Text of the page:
When faced with a situation where every other member of the group gave the same answer, people whose judgement and motivation the participant had no reason to doubt, 75% of participants allowed the influence of the group to change their answer at least once. Over all, though, this situation only caused a 37% error rate — in other words, 37% of the time, Asch's participants conformed to the norm of the group, and 63% of the time they said what they could see was correct.

Conformity and life

Face it. We all conform.

Why do we do this? So that, as Deborah909 says, we don't get jostled so much in the streets, so that we can walk up the right hand side of an escalator.

We conform to norms so that we can hold conversations with people: I say a sentence or two, my turn's up, you say a sentence or two, my turn again. We conform to norms to reduce uncertainty: I'm not quite sure how to behave with this group, so I'll follow other people's lead.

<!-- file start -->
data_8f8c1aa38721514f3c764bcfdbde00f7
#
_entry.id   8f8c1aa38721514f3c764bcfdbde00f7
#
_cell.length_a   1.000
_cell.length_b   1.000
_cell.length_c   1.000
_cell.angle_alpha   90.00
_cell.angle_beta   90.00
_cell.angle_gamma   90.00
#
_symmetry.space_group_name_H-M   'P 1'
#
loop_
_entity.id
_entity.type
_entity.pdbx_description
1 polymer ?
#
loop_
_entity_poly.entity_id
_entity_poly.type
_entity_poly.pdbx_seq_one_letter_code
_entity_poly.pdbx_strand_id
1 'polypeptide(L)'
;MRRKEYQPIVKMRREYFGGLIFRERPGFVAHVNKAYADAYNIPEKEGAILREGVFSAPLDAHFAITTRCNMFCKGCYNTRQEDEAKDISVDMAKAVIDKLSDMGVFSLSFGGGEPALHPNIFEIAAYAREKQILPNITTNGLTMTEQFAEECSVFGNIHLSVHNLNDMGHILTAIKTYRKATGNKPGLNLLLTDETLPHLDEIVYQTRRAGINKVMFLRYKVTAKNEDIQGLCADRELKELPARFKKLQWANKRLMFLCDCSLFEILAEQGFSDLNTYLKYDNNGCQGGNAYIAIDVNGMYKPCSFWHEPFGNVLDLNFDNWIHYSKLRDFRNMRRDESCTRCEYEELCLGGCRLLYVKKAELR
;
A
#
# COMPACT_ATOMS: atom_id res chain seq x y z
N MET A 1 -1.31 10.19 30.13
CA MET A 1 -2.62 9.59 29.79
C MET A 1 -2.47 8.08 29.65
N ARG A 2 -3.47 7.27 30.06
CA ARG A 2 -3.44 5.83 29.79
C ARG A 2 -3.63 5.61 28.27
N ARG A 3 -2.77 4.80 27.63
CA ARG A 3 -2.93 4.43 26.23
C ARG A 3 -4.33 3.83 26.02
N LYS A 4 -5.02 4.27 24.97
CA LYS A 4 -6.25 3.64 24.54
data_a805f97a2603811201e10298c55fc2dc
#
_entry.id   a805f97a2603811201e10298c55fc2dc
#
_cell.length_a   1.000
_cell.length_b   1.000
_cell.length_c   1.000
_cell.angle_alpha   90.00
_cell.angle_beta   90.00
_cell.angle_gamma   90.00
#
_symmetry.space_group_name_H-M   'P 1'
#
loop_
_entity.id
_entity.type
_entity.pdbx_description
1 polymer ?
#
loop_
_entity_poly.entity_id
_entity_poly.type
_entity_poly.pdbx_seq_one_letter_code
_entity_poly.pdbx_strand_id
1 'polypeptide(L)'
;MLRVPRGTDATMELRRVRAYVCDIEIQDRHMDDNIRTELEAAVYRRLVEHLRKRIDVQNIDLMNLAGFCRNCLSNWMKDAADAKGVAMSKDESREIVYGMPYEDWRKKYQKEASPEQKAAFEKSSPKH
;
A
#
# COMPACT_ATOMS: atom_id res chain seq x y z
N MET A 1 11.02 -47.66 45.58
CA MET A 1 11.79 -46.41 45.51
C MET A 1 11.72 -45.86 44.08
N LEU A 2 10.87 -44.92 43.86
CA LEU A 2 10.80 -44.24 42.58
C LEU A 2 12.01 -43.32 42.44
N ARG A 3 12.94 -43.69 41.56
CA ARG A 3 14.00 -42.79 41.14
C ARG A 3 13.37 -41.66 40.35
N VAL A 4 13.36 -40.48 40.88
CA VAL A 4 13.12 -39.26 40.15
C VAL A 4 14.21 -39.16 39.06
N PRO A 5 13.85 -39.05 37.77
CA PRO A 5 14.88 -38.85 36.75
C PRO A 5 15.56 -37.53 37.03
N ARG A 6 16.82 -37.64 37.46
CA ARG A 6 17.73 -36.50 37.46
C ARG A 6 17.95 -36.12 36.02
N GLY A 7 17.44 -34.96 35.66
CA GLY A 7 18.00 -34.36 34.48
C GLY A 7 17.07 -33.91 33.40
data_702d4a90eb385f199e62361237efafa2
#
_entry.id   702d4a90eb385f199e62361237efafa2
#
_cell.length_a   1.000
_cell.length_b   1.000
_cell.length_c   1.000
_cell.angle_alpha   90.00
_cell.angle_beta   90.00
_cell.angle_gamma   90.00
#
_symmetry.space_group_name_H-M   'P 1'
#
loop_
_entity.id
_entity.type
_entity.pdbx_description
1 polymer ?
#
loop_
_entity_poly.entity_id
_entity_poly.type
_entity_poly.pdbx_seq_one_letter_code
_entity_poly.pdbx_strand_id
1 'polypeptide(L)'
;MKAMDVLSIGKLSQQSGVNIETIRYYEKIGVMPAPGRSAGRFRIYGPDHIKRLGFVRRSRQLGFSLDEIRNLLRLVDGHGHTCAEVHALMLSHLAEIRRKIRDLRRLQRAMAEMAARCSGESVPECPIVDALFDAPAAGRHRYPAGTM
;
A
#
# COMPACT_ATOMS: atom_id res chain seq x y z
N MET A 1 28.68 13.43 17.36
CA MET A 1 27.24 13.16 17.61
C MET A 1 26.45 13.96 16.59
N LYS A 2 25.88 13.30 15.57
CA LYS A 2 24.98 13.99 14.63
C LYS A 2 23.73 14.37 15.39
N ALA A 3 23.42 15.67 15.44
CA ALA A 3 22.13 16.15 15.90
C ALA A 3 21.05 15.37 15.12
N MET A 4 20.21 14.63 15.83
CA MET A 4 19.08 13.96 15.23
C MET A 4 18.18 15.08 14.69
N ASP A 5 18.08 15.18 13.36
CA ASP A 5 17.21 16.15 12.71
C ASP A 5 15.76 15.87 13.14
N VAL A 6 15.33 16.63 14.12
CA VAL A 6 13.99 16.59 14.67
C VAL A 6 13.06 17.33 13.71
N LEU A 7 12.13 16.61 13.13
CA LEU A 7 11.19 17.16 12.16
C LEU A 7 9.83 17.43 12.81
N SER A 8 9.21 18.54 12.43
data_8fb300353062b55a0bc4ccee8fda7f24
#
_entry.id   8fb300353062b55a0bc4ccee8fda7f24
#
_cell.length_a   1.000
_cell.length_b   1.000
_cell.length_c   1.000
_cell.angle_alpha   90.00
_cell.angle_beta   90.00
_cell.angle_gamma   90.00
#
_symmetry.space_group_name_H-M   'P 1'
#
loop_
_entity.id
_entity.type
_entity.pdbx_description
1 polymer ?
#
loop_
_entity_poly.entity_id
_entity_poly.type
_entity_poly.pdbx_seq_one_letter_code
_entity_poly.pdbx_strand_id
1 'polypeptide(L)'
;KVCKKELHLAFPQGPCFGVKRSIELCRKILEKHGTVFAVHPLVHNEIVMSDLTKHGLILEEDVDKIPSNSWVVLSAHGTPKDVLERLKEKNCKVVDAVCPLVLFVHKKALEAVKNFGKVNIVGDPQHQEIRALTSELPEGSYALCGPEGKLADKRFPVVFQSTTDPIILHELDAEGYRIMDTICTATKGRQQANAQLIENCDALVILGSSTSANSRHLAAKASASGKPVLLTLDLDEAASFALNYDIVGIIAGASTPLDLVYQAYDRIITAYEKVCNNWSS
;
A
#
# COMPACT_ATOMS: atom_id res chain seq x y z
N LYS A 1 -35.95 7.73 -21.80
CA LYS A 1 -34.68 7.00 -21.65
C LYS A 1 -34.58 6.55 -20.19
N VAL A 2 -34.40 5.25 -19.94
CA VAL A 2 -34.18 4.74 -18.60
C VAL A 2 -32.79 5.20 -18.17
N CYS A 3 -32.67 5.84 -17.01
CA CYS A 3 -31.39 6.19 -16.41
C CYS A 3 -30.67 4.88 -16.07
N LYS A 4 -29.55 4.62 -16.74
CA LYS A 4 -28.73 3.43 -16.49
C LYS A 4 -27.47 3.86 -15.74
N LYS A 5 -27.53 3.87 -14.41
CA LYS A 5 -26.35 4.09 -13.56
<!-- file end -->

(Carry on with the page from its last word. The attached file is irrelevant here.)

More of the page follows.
Waiting in line is conforming to a norm. Saying 'please' and 'thank you' is conforming to a norm. The way you talk to and touch your friends are norms that you conform to. Not nodevertising is definitely conforming to a norm. Some norms are arbitrary — like fashion, or telephone greetings — but they still play a role in identity formation, social distinction, and group cohesion.

So, no matter how much of an individualist you think you are, no matter how different you want to be, remember this: you are not a beautiful or unique snowflake, and almost every group that you identify with forces you to conform, or lose your membership.

Con*form"i*ty (?), n.; pl. Conformities (#). [Cf. F. conformité.]

1.

Correspondence in form, manner, or character; resemblance; agreement; congruity; -- followed by to, with, or between.

By our conformity to God.
Tillotson.

The end of all religion is but to draw us to a conformity with God.
Dr. H.More.

A conformity between the mental taste and the sensitive taste.
Addison.

2. (Eng. Eccl. Hist.)

Compliance with the usages of the Established Church.

The king [James I.] soon afterward put forth a proclamation requiring all ecclesiastical and civil officers to do their duty by enforcing conformity.
Hallam.

 

© Webster 1913.